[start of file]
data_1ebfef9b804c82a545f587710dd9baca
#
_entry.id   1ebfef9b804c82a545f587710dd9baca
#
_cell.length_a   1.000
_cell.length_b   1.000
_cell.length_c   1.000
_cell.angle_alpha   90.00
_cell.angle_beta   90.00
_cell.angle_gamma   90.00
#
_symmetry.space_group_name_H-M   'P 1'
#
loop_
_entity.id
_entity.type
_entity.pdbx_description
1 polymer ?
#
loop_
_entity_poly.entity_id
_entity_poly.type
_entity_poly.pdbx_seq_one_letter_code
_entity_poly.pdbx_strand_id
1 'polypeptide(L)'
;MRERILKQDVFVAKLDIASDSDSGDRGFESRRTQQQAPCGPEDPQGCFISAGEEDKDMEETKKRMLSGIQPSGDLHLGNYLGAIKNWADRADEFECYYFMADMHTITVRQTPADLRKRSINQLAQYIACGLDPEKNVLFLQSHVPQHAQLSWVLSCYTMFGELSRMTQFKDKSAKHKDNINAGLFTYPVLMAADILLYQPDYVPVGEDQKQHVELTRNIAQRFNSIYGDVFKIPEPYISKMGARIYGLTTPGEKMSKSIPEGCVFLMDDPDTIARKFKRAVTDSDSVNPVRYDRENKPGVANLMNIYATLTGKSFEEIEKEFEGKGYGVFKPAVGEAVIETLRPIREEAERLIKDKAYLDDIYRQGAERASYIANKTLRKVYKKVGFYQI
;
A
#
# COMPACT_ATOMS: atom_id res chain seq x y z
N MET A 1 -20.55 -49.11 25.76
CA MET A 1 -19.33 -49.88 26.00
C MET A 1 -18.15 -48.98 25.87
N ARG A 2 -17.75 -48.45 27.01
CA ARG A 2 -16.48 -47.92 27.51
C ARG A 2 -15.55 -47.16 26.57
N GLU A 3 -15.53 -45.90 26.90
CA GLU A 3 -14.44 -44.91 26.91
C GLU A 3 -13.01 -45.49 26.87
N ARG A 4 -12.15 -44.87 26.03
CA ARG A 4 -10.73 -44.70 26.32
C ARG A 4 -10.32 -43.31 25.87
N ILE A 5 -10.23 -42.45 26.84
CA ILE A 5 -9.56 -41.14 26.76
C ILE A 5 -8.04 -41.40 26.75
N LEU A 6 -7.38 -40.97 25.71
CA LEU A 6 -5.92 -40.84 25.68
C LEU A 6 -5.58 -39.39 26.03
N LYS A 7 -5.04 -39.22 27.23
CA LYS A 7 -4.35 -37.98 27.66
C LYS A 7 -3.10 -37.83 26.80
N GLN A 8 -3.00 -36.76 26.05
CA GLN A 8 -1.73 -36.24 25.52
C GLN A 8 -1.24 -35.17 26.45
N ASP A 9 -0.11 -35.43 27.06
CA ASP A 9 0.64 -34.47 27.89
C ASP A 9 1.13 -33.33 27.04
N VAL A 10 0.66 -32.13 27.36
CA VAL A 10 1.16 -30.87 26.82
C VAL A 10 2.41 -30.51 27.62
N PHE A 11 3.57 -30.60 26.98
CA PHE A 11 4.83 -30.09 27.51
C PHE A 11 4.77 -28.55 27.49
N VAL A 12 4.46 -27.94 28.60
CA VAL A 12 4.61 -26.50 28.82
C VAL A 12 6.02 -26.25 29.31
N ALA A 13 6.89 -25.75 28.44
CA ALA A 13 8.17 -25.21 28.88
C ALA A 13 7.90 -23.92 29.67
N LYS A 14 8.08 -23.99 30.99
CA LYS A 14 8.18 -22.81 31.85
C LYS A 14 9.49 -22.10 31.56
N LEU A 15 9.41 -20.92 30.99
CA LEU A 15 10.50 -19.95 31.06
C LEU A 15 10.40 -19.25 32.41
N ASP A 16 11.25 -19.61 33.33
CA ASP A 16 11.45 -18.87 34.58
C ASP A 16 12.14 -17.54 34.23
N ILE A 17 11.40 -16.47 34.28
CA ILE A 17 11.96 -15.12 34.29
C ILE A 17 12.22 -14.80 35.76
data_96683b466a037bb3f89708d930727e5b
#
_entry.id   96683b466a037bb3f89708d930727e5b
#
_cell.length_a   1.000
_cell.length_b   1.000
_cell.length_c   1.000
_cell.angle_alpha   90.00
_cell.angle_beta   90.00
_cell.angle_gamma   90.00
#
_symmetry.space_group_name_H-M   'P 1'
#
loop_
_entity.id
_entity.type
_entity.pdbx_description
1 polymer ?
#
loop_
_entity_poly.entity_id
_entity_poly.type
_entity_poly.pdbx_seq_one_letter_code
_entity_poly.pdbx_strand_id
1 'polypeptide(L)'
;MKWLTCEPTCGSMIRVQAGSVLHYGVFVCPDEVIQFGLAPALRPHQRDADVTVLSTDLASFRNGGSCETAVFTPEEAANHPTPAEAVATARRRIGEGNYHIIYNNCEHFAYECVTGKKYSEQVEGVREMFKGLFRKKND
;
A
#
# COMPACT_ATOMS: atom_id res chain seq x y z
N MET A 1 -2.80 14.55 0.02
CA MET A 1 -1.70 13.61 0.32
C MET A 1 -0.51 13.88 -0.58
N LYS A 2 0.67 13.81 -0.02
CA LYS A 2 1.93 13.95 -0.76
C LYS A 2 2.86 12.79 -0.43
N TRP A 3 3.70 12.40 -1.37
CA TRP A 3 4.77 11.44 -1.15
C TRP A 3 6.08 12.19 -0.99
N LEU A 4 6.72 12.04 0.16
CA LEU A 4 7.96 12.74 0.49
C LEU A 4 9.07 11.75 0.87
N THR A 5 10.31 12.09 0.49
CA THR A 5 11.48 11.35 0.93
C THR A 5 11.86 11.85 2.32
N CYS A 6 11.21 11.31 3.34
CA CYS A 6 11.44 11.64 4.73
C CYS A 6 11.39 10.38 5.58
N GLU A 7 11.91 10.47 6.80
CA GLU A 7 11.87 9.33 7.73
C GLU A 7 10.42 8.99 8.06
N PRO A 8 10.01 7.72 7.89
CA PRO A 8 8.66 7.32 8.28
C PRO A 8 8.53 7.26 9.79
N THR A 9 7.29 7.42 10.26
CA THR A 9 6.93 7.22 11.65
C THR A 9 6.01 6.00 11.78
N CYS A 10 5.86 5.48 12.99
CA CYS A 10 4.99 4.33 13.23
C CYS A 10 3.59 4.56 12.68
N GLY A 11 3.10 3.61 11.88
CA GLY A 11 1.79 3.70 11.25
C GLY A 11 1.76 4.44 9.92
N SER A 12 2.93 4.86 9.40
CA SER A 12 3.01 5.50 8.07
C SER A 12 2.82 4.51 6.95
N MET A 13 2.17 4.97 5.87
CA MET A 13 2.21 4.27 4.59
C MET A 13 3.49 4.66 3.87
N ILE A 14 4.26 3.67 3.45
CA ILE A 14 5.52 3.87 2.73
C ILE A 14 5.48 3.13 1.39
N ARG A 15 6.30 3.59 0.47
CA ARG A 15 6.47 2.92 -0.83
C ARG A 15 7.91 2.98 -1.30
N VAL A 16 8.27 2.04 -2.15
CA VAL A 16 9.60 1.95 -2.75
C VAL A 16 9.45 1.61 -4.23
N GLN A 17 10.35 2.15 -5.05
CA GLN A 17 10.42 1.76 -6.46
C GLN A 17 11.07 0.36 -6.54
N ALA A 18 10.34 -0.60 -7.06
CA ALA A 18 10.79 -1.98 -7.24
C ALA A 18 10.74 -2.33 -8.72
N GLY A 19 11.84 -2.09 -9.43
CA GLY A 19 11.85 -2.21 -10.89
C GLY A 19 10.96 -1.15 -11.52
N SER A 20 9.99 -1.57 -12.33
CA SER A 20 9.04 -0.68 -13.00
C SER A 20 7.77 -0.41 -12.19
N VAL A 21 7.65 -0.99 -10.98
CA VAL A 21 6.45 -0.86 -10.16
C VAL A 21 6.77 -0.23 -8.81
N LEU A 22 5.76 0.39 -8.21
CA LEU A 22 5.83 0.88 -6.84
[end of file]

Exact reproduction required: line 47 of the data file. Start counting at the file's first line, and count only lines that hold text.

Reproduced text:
CA LEU A 6 -5.92 -40.84 25.68